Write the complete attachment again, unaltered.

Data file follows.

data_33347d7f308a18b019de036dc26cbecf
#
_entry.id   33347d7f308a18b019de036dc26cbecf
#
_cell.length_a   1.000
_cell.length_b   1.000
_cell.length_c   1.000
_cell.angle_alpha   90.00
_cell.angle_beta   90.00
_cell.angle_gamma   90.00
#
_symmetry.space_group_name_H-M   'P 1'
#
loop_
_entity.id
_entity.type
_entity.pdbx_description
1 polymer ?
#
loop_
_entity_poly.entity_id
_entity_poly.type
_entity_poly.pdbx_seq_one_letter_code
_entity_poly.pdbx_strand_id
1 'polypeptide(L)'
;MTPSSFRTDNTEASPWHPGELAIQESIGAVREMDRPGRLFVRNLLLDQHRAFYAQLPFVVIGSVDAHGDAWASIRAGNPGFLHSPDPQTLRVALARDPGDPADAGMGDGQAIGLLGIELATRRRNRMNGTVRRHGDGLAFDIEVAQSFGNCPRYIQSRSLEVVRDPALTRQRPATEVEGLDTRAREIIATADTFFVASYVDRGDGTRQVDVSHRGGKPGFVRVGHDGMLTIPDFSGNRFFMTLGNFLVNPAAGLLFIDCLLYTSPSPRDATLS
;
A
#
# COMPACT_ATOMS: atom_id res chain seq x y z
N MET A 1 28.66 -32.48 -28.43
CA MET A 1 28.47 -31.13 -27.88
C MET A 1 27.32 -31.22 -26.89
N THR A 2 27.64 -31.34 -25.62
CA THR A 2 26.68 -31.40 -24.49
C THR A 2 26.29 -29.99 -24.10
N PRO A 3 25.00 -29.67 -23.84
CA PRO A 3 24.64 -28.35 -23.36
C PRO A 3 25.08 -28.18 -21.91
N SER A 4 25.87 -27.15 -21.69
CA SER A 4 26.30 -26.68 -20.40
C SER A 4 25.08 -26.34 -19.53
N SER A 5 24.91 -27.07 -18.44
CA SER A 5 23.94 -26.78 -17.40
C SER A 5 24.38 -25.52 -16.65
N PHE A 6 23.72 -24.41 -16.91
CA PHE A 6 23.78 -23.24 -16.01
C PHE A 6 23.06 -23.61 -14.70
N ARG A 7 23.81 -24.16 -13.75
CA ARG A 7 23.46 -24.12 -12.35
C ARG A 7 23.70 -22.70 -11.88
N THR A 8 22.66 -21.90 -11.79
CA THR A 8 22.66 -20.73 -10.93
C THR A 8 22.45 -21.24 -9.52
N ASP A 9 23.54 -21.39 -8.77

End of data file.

data_33347d7f308a18b019de036dc26cbecf
#
_entry.id   33347d7f308a18b019de036dc26cbecf
#
_cell.length_a   1.000
_cell.length_b   1.000
_cell.length_c   1.000
_cell.angle_alpha   90.00
_cell.angle_beta   90.00
_cell.angle_gamma   90.00
#
_symmetry.space_group_name_H-M   'P 1'
#
loop_
_entity.id
_entity.type
_entity.pdbx_description
1 polymer ?
#
loop_
_entity_poly.entity_id
_entity_poly.type
_entity_poly.pdbx_seq_one_letter_code
_entity_poly.pdbx_strand_id
1 'polypeptide(L)'
;MTPSSFRTDNTEASPWHPGELAIQESIGAVREMDRPGRLFVRNLLLDQHRAFYAQLPFVVIGSVDAHGDAWASIRAGNPGFLHSPDPQTLRVALARDPGDPADAGMGDGQAIGLLGIELATRRRNRMNGTVRRHGDGLAFDIEVAQSFGNCPRYIQSRSLEVVRDPALTRQRPATEVEGLDTRAREIIATADTFFVASYVDRGDGTRQVDVSHRGGKPGFVRVGHDGMLTIPDFSGNRFFMTLGNFLVNPAAGLLFIDCLLYTSPSPRDATLS
;
A
#
# COMPACT_ATOMS: atom_id res chain seq x y z
N MET A 1 28.66 -32.48 -28.43
CA MET A 1 28.47 -31.13 -27.88
C MET A 1 27.32 -31.22 -26.89
N THR A 2 27.64 -31.34 -25.62
CA THR A 2 26.68 -31.40 -24.49
C THR A 2 26.29 -29.99 -24.10
N PRO A 3 25.00 -29.67 -23.84
CA PRO A 3 24.64 -28.35 -23.36
C PRO A 3 25.08 -28.18 -21.91
N SER A 4 25.87 -27.15 -21.69
CA SER A 4 26.30 -26.68 -20.40
C SER A 4 25.08 -26.34 -19.53
N SER A 5 24.91 -27.07 -18.44
CA SER A 5 23.94 -26.78 -17.40
C SER A 5 24.38 -25.52 -16.65
N PHE A 6 23.72 -24.41 -16.91
CA PHE A 6 23.78 -23.24 -16.01
C PHE A 6 23.06 -23.61 -14.70
N ARG A 7 23.81 -24.16 -13.75
CA ARG A 7 23.46 -24.12 -12.35
C ARG A 7 23.70 -22.70 -11.88
N THR A 8 22.66 -21.90 -11.79
CA THR A 8 22.66 -20.73 -10.93
C THR A 8 22.45 -21.24 -9.52
N ASP A 9 23.54 -21.39 -8.77